Hingham residents will have to wait two months for the next step in a fight against a 177-unit affordable housing complex that has been proposed for land next to the Derby Street Shoppes.
At a meeting Thursday night, Zoning Board members temporarily rejected the AvalonBay Communities Inc. development, pending a determination of the town’s level of affordable housing, which will decide whether the town is subject to the state's 40B law.
Under 40B, in towns where less than 10 percent of the housing units fits the state's definition of affordable, developers have wide latitude in avoiding local zoning and conservation ordinances if they promise to set aside 20 to 25 percent of the homes at below-market rates.
The AvalonBay proposal is being made under 40B. But according to local officials, Hingham’s number is closer to 15 percent, when all of the Linden Ponds housing is counted.
Under the state law, towns can count all houses in rental communities that comply with the 40B mandate, even though only 25 percent may actually be affordable.
Yet the state feels that Linden Pond’s residences are purchased, and thus only the actually affordable houses should count towards the mandate. As a result, the state puts Hingham’s affordable housing number at about 5.96 percent.
Hingham officials have tried to resolve this through the Department of Housing and Community Development (DHCD). However, there hasn't been a pending proposal, and thus the town hasn't been able to receive a determination.
“Hingham has consistently taken the view since the Linden Ponds project in 2001 that town has met or exceeded threshold. But without prejudge to that, town has entertained 40B applications in the past…if they make sense for the town,” said Joe Fisher a member of the Zoning Board of Appeals.
Now, the Avalon Bay's proposal on the table, Hingham will begin the process of going through DHCD to prove its case, while putting AvalonBay on the back burner until the state makes a decision.
Even with the issue heading to the DCHD, Hingham residents made the case against the development on Thursday night.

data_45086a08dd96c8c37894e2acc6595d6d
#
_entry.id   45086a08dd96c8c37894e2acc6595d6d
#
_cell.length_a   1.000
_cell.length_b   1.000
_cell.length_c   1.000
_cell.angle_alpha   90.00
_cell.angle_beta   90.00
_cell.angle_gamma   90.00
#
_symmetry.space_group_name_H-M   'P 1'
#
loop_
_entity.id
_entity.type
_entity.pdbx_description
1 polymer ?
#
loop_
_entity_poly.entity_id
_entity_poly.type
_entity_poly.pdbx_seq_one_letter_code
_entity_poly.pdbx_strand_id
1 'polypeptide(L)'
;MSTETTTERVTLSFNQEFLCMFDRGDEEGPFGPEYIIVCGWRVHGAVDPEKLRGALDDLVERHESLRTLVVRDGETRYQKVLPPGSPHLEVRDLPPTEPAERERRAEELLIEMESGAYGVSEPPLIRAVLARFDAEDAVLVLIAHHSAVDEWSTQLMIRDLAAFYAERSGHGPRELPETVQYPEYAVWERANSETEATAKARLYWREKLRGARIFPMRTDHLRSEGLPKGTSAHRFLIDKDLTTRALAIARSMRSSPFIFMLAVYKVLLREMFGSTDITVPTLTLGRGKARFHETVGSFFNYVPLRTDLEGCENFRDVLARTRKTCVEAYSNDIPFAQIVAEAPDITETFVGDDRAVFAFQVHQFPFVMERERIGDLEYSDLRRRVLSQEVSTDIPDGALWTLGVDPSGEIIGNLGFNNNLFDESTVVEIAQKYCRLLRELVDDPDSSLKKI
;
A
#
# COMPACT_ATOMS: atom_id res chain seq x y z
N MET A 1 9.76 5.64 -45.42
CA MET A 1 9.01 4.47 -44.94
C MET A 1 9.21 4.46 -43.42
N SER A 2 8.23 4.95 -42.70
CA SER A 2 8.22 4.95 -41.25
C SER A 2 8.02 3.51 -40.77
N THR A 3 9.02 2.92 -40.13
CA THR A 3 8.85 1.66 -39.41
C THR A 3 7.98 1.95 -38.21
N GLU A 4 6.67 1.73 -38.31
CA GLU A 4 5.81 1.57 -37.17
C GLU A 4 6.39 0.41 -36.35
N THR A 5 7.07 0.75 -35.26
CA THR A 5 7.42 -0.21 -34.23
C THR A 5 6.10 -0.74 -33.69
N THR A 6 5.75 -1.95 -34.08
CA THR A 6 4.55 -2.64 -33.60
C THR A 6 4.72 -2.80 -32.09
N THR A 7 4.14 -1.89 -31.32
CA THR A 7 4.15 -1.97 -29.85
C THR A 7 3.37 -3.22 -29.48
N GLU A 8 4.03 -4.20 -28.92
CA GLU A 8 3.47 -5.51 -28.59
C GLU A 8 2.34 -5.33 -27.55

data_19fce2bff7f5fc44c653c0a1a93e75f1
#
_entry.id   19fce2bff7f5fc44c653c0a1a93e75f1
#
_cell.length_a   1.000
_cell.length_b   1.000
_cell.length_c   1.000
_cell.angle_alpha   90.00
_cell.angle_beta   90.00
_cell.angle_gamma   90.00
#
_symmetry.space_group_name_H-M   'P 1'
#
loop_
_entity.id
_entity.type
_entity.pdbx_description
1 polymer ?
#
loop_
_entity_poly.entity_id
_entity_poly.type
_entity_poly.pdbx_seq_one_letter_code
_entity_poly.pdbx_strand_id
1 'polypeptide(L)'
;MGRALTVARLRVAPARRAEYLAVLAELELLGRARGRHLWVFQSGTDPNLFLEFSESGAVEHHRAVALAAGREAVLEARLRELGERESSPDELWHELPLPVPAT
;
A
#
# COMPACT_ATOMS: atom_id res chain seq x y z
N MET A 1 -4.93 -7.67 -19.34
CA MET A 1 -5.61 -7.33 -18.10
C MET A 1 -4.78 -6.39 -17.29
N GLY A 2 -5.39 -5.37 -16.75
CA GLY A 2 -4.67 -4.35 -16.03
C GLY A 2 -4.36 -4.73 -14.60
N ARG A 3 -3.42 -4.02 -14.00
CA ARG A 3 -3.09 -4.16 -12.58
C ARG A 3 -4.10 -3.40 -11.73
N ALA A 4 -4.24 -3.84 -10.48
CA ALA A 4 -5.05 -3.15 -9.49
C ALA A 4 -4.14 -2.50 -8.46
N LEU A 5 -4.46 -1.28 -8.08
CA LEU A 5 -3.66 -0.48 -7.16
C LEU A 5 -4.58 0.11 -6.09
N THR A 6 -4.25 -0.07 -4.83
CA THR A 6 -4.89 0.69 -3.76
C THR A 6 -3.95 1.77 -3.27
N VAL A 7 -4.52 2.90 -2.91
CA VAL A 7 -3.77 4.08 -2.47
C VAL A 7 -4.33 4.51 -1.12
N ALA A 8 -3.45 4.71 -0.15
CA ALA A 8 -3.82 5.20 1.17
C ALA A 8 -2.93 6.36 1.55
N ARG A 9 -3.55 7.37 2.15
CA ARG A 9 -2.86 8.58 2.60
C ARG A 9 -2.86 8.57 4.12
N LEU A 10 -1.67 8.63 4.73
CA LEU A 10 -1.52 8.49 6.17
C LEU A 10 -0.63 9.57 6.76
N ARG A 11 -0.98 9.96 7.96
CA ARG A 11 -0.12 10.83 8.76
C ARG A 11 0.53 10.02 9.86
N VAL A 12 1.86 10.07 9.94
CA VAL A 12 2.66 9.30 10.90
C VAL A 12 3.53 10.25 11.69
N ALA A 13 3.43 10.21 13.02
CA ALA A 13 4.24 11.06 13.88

According to Hingham residents, who voiced concerns over quality of life, traffic, and the impact on the town’s public service, the location is troublesome.
“While the project is listed as a residential development, it’s a commercial development for the benefit of the Avalon Corporation. This project must be stopped,” said Steve Kelsch, a past president of the Farm Hills Civic Association, which spoke on behalf of neighbors.
Betty Gibbons, a resident of Dearfield Road, agreed that the development would significantly impact her neighborhood.
“People who live on Deerfield have lived there for 15 years. If this complex is approved, quality of life will be strongly impacted,” Gibbons said. “It’s more than double the height of our single-family home. We will be stripped of privacy; streetlights will illuminate our yards like a ballpark seven days a week. We pay our taxes…we shouldn’t be subjected to such devastation.”
Judy Kelley, a nearby resident and title examiner who has been spearheading the opposition against the proposal, gave a detailed presentation on why Linden Ponds was a rental facility, and not an ownership facility, citing deed records, mortgages, and property tax bill records.
“The Department of Housing and Community Development’s argument that Linden Ponds apartments are owned are without merit. We ask the Zoning Board of Appeals and the town to take whatever steps necessary to stop this development,” Kelley said.
AvalonBay representatives stood firm that their developments were high-quality, citing their locations in Lexington, Northborough, Shrewsbury, Marlborough, Peabody, Westborough, Natick, Boston, and Woburn.
Additionally, the proposal is not set in stone, said Michael Roberts, vice president of development for AvalonBay, and the developer hopes to work with the community.
“This is the beginning of a process. There are a lot of concerns. Our job is to do the best we can to respond to those concerns,” Roberts said. “There’s been a thought process to our proposal, we are here to address those.”
The meeting was continued to Sept. 12 at 7 p.m. A decision regarding the affordable housing number is expected by then.
Should the town disagree with the state’s determination, Hingham can appeal to the Housing Appeals Committee.